Today I’ll pick up a new read, but I’m not sure what!

Comment from [Reddit user] with 3 upvotes on /r/books/

Still working on Doomsday Book, by Connie Willis and I just started I’ll Be Gone in the Dark, by Michelle McNamara.

Comment from [Reddit user] with 3 upvotes on /r/books/

Downbelow Station, by C.J. Cherryh

Finished, it was ok. It started strong -- many POV characters both "good" and "bad", rapid setup for big events, focus on characters more than battles. But as it played out, it seemed to get less interesting.


Doomsday Book, by Connie Willis

Started, still in the first chapter.

Comment from [Reddit user] with 3 upvotes on /r/books/

Gave up on The Doomsday Book by Connie Willis - The writing is good. I gave it 200 pages, but it is moving way too slow for me, and I find the protagonist frustrating and it's hard for me to care what happens next. I might go back to it after a couple other books but I only have so much time to read and if I'm not loving it anymore, I have like 50 books in my to-read pile. So I...

Started The Bachman Books by Stephen King - which comprise 4 books: Rage, The Long Walk, Roadwork, and The Running Man. I'm about 30 pages into Rage and I'm liking it so far, but really looking forward to The Long Walk which I've heard great things about.

Comment from [Reddit user] with 2 upvotes on /r/books/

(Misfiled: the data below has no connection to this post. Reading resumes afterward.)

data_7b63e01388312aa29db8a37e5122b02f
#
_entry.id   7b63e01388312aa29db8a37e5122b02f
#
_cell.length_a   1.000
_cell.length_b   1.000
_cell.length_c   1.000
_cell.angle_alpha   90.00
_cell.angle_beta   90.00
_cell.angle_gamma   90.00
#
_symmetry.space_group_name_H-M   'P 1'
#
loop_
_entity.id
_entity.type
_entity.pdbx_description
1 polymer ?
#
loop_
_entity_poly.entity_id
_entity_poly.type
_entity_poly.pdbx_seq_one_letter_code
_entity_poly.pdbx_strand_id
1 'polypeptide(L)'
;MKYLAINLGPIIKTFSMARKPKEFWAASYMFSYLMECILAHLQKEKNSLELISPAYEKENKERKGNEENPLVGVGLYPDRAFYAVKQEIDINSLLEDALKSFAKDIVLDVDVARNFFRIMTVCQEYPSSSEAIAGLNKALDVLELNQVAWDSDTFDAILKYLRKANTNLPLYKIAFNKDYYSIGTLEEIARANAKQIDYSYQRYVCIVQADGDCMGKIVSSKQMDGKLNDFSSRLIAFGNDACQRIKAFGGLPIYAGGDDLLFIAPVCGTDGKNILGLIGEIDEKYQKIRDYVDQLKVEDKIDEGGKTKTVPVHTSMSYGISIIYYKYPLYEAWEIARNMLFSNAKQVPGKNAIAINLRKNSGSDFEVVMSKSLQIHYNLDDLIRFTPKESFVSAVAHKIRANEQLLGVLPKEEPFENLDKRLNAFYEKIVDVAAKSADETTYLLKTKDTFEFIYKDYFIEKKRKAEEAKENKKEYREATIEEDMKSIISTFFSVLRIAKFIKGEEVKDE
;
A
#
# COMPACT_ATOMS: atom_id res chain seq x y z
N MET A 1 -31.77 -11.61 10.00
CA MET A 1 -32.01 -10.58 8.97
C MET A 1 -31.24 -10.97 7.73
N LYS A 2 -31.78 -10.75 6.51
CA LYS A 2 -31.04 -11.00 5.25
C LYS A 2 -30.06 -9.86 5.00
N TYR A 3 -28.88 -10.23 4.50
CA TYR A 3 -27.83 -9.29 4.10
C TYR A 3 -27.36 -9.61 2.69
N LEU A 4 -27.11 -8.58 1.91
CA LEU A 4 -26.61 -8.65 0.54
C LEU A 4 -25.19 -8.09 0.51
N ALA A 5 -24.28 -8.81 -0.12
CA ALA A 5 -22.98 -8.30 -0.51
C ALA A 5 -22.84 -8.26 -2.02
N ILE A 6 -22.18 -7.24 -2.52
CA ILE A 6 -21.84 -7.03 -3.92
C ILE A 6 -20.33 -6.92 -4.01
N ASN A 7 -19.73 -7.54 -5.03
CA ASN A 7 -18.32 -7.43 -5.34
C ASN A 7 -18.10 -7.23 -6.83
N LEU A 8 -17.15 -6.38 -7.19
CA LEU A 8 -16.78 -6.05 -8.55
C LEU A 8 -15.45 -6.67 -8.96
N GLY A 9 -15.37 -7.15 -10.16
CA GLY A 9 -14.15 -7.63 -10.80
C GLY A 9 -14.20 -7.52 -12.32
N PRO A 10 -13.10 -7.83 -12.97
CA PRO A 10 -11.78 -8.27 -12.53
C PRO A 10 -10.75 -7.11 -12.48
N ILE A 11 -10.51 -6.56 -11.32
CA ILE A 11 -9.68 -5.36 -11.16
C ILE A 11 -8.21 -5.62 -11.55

I've just started Doomsday Book, by Connie Willis after I saw it recommended by several people in TrollXChromosomes. I don't usually read Sci-Fi, but a novel about how historians might actually use time travel was too good to pass up.

Comment from [Reddit user] with 2 upvotes on /r/books/

I finished reading Doomsday Book, by Connie Willis. I’m now reading Narrative of the Life of Frederick Douglass, An American Slave, by Frederick Douglass.

Comment from [Reddit user] with 2 upvotes on /r/books/

The Doomsday Book, by Connie Willis

Finished The Doomsday Book by Connie Willis. It is simultaneously brilliant and frustratingly dated.

It takes place in a future without cell phones (in fact, being unable to reach people on THE phone is a key plot point), laptops, automatic backups, or university faculty with any semblance of judgment. It also takes place in England, so everything is quite British, even the American characters, which is puzzling because Willis herself is American. This includes the humor (err, humour) as well, although some of it is genuinely funny. There is time travel, T-cell enhancement, a vaccine for plague, and other future technologies, so it's not entirely dated.

On the other hand, Willis brings medieval England to fucking life. The syntax and vocabulary, even when "translated" in Kivrin's mind, feels authentic. Agnes feels like a real medieval child. Rosemund feels like a real medieval teen. Gawyn feels like a real medieval guy with a sword who probably is competent but thinks he's heroic. Jesus fuck is it good. And no spoilers, but things turns sour in the quickest, most heartbreaking way.

Also, I never thought I'd say this, but "reading Petrarch" is a surprisingly good punchline. Lavatory paper, however, is not.

If you like history, sci-fi, and Middle English, you'll love this book. Willis clearly did her research, because the way she presents medieval England and the people who live in it feels more authentic than any representation I've ever seen. There are no knights in shining armor, fair maidens with porcelain skin and soft hands, or courtly displays of nobility. Instead, there are peasant boys with scurvy, cows with painfully swollen udders, puppies, fat middle-aged noblemen engaged to marry 12 year-old girls, rats, horrible diseases, and child abuse.

Good stuff.